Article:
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Morning Briefing

At Least, He Puts You Back Together

January 25, 1986

The problem with trying to tackle Walter Payton is that you don't know whether he's trying escape you, demolish you, or simply embarrass you.

"I caught his stiff-arm once, under my chin," Dallas cornerback Everson Walls told Gary Pomerantz of the Washington Post. "It bent my head back and where your head goes, man, your body goes. I was able to push him out of bounds, though. You know how you do those calypso dances where you bend your body underneath a stick? That's how I got under his stiff-arm."

Walls recalled how Payton once made Dallas safety Dennis Thurman miss on an attempted tackle, then spotted Thurman's gold necklace dangling outside of his jersey after the play had ended. Payton reached over and put the necklace back in its proper place, under Thurman's jersey.

Pomerantz: "It was kind of like Superman handing Lois Lane her purse after he caught her falling off a 10-story building."

Said Chicago Bears safety Gary Fencik after Jim McMahon had created still another headline in New Orleans: "'He's not like most other great quarterbacks who have played this game. I mean, I can't see Jim doing a Rolaids commercial when he retires."

Add McMahon: He's recognized as a great leader, but how does he rate as a passer? Says former coach Dick Vermeil: "His statistics are all right, but not terrific. But I'm like a lot of people who have begun to suspect he is a great passer who can make any play. His touchdown pass to Willie Gault against the Rams was outstanding. McMahon, a right-hander, threw a perfect pass while running to his left."

Add Fencik: Recalling the playoff shutout of the New York Giants, he said: "Richard Dent is a great defensive end, and one of those Giant suburbanites couldn't handle him. We've got a bunch of city basketball players on our defense.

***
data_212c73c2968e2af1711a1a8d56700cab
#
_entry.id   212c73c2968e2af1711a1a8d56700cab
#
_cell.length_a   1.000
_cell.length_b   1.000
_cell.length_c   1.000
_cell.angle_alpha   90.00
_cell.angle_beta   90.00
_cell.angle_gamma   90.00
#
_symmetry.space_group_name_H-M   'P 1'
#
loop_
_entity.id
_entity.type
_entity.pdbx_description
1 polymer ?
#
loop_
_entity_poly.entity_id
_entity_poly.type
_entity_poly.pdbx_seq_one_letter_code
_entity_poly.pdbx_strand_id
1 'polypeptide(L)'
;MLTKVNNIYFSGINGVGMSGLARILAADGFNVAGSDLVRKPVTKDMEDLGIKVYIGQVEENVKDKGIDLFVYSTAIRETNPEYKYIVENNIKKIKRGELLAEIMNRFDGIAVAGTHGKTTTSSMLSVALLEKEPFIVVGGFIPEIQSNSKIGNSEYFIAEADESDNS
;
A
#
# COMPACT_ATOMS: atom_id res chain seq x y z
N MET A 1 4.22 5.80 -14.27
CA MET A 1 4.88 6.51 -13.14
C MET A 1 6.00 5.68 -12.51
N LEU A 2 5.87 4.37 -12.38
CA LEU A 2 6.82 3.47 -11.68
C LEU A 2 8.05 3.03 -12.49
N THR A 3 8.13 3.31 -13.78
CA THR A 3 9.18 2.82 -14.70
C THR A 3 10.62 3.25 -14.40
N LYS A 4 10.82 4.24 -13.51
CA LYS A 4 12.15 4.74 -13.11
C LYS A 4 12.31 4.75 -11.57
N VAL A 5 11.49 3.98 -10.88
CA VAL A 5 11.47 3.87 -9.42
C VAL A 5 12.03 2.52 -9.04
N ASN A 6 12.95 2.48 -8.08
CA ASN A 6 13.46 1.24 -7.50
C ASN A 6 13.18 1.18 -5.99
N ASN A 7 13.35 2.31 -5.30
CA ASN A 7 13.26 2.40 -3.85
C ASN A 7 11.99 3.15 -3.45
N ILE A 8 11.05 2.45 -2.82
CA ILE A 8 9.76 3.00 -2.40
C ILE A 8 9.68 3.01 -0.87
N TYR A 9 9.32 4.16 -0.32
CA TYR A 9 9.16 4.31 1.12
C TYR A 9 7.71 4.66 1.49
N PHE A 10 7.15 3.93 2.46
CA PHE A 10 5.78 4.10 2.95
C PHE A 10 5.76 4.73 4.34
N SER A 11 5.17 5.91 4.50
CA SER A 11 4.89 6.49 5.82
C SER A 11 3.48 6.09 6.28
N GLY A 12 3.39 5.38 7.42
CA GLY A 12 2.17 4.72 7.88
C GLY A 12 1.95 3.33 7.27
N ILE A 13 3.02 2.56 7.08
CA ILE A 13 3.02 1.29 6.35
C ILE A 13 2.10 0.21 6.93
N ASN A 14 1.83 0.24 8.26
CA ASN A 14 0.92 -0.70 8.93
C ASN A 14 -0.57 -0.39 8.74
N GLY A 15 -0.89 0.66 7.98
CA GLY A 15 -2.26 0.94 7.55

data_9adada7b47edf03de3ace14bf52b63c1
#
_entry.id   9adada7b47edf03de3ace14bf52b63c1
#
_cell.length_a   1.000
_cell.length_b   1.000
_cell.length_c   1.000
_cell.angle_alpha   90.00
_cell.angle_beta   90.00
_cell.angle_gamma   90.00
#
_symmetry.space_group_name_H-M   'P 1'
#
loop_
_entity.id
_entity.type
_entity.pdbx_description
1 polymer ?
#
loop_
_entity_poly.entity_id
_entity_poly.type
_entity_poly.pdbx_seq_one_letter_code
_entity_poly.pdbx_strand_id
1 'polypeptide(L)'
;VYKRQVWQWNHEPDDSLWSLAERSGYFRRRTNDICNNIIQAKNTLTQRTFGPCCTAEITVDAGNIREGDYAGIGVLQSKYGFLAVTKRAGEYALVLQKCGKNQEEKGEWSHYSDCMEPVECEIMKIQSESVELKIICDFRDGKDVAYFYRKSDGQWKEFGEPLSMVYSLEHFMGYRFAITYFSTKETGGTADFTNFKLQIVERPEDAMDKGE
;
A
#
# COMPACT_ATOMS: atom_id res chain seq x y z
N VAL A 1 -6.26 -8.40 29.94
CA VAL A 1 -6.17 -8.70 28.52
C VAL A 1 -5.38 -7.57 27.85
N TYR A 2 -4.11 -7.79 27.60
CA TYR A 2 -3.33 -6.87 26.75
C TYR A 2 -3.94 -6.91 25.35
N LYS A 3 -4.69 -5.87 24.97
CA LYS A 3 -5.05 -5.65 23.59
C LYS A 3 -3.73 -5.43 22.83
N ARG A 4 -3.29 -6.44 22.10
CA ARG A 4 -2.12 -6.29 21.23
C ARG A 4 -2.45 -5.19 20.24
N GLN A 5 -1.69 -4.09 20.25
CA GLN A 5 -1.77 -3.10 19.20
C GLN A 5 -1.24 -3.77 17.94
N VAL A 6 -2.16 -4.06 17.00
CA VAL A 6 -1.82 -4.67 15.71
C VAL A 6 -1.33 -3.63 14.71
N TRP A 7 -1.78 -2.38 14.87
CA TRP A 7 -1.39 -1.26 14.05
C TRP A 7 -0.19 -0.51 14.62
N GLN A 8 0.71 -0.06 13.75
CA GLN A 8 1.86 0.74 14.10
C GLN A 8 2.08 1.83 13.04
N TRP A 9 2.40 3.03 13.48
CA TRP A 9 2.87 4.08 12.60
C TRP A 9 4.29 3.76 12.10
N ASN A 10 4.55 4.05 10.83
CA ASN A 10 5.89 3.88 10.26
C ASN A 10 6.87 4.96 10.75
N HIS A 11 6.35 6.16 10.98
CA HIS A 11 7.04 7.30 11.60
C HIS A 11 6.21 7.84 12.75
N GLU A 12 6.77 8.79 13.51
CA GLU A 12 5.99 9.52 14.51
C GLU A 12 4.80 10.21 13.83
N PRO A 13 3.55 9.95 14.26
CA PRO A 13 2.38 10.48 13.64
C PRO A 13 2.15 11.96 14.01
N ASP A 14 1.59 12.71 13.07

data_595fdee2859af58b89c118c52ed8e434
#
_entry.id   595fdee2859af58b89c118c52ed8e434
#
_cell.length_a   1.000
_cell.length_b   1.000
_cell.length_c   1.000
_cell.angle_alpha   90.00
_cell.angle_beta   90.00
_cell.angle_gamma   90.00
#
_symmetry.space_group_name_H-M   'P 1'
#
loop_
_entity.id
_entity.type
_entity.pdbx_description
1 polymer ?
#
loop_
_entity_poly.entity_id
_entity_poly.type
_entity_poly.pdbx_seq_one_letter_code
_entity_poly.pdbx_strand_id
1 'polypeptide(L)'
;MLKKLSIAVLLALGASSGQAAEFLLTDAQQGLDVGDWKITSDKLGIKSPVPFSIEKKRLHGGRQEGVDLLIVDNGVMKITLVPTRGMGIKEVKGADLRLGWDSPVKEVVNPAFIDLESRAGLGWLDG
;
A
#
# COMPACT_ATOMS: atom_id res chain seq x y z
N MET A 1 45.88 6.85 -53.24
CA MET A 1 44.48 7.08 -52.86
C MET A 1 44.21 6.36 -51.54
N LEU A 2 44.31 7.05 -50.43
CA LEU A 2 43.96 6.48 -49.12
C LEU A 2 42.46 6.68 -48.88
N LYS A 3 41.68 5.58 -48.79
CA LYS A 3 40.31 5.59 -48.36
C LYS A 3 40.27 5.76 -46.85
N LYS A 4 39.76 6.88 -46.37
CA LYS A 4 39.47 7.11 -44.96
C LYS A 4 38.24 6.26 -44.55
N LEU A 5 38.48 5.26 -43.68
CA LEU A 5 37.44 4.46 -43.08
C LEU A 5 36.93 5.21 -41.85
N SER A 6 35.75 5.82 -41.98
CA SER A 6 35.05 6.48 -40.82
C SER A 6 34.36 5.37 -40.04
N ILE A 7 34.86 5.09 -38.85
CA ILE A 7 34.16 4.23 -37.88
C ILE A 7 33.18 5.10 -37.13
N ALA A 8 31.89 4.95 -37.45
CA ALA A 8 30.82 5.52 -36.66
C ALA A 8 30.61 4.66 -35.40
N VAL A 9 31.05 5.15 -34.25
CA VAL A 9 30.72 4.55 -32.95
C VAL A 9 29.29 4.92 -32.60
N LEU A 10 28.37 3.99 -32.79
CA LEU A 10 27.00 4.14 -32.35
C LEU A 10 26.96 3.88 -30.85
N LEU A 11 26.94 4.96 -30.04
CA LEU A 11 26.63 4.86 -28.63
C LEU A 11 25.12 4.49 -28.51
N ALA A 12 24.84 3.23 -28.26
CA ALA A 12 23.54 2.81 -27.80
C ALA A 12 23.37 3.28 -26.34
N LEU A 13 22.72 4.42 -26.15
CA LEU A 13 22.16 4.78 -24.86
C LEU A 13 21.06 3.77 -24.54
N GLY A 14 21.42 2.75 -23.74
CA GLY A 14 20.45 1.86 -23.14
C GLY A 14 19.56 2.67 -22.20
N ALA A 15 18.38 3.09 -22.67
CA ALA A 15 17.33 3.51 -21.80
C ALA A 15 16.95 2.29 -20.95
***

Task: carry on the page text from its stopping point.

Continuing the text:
"Have you ever seen city kids play basketball against a bunch of suburb kids on the playground? The city kids will jump all over you. They don't call any fouls, they just beat on you. That's how we play. We're the city kids."

Trivia Time: Who is the only player to play in Super Bowls in three different decades. (Answer below.)

From Charley Hannah of the Raiders, recalling his childhood fights with older brother John of the New England Patriots: "I'd run to the backyard where we had some big pine trees. I was skinny then and could climb way up to the very top.

"John was real big and when he'd get near the top, the limbs would start to break off on him. We had pine trees whose tops looked like poodle tails."

Miami Coach Don Shula is picking Chicago Sunday unless New England gets a lot of turnovers. When the Dolphins lost to the Patriots in the AFC championship game, they turned the ball over four times on fumbles and twice on interceptions and Shula said, "You can't win in the playoffs with six turnovers."

Wrong. In the 1971 Super Bowl, the Baltimore Colts turned it over seven times and beat the Dallas Cowboys, 16-13. In that game, which became known as the Blooper Bowl, Baltimore's first touchdown came on a pass from Johnny Unitas that was tipped into the hands of John Mackey who turned it into a 73-yard play.

Trivia Answer: Gene Upshaw. He played guard for the Raiders in the Super Bowls of 1968, 1977 and 1981. In the last one, he was 35 years old.


Chicago Bear defensive coordinator Buddy Ryan, asked how William Perry matches up against New England guard John Hannah: "If Fat Boy can't handle him, I'll move Dan Hampton over there. But I figure Fatso ought to be able to do a good job."

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